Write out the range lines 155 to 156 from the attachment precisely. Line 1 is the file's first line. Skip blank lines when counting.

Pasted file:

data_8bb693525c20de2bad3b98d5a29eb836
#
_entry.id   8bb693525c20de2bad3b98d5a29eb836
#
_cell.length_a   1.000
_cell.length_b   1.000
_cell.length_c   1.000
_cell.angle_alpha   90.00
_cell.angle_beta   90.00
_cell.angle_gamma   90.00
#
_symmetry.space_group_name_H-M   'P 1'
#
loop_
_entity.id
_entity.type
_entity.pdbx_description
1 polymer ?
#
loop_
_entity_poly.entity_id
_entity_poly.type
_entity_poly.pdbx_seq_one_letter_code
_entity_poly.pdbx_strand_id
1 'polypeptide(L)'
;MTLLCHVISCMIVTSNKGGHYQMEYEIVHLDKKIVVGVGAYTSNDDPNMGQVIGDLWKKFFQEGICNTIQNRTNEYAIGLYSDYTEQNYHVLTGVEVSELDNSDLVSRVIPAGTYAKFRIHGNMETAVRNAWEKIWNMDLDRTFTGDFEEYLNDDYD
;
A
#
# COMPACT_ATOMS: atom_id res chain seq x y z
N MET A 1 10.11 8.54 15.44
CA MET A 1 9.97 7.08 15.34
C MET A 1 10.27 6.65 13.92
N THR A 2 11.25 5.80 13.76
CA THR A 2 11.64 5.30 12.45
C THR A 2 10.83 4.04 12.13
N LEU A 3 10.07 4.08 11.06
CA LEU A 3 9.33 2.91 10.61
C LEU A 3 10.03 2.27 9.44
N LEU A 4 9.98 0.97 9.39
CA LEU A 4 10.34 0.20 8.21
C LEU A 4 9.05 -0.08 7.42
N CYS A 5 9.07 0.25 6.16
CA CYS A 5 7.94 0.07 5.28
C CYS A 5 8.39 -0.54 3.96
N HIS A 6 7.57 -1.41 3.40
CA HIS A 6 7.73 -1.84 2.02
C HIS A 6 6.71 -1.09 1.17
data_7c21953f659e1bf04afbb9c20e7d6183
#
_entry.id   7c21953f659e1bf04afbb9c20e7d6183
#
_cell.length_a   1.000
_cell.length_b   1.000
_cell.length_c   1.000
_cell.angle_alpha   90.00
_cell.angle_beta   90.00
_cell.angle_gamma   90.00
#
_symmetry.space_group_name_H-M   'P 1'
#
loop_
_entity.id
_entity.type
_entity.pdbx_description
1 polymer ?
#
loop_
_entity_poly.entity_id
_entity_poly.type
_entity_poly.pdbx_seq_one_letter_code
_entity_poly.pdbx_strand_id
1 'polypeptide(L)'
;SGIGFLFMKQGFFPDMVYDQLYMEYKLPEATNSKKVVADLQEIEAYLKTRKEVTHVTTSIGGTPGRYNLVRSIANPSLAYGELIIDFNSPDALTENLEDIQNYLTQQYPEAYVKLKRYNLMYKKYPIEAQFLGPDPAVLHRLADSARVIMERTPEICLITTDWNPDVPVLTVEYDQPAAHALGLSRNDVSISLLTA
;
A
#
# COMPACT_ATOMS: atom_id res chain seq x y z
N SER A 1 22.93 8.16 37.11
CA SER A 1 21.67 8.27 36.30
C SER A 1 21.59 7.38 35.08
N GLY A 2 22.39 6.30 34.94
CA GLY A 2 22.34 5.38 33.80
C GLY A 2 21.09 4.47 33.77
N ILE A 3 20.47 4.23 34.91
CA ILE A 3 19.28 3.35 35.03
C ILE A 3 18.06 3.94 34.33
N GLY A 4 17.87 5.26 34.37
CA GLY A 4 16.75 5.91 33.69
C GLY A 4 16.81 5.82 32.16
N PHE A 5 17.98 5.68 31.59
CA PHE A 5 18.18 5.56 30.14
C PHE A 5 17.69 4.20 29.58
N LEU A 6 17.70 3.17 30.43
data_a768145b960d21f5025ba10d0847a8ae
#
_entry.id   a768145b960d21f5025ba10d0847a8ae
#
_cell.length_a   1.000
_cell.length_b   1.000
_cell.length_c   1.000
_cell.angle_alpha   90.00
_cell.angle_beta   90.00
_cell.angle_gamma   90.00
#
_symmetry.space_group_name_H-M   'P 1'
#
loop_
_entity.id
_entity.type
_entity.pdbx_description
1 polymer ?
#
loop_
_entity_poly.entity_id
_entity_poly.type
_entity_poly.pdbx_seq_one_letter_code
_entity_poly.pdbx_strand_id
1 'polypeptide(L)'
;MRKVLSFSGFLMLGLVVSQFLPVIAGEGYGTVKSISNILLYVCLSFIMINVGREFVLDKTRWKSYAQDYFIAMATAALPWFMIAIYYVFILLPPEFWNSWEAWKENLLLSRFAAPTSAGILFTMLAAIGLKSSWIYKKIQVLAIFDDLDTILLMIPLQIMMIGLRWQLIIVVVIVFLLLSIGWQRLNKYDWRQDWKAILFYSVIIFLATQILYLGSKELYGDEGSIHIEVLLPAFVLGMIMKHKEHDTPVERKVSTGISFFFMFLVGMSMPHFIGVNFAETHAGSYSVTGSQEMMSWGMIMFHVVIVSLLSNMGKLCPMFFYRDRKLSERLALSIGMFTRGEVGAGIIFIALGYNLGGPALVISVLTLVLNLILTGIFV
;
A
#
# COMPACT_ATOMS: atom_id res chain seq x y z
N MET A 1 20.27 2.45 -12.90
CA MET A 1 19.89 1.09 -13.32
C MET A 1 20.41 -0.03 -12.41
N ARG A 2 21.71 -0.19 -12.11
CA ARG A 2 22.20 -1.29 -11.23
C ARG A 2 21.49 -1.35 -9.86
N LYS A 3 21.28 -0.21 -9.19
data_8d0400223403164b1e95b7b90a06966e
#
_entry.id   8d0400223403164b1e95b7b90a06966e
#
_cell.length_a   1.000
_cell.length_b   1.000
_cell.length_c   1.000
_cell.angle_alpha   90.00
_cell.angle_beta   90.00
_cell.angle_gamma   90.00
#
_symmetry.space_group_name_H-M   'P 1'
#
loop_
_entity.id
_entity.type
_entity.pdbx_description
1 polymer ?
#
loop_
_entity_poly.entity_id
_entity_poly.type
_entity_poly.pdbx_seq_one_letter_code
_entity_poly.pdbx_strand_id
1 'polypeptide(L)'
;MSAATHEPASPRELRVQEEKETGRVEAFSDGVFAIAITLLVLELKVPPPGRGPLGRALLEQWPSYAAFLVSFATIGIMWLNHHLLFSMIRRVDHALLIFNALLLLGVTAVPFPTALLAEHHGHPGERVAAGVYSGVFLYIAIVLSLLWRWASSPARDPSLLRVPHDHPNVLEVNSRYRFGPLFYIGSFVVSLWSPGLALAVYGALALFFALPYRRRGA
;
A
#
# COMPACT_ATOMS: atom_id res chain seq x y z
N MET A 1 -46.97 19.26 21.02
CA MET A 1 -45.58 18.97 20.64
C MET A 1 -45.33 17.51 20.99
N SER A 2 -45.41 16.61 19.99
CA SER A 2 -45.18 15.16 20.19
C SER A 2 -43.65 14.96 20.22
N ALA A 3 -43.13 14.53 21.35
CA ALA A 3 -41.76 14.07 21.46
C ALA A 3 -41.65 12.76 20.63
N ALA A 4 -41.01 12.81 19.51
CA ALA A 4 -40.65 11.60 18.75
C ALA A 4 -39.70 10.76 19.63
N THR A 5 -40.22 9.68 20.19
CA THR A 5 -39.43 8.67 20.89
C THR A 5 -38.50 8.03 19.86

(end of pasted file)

_entity_poly.pdbx_strand_id
1 'polypeptide(L)'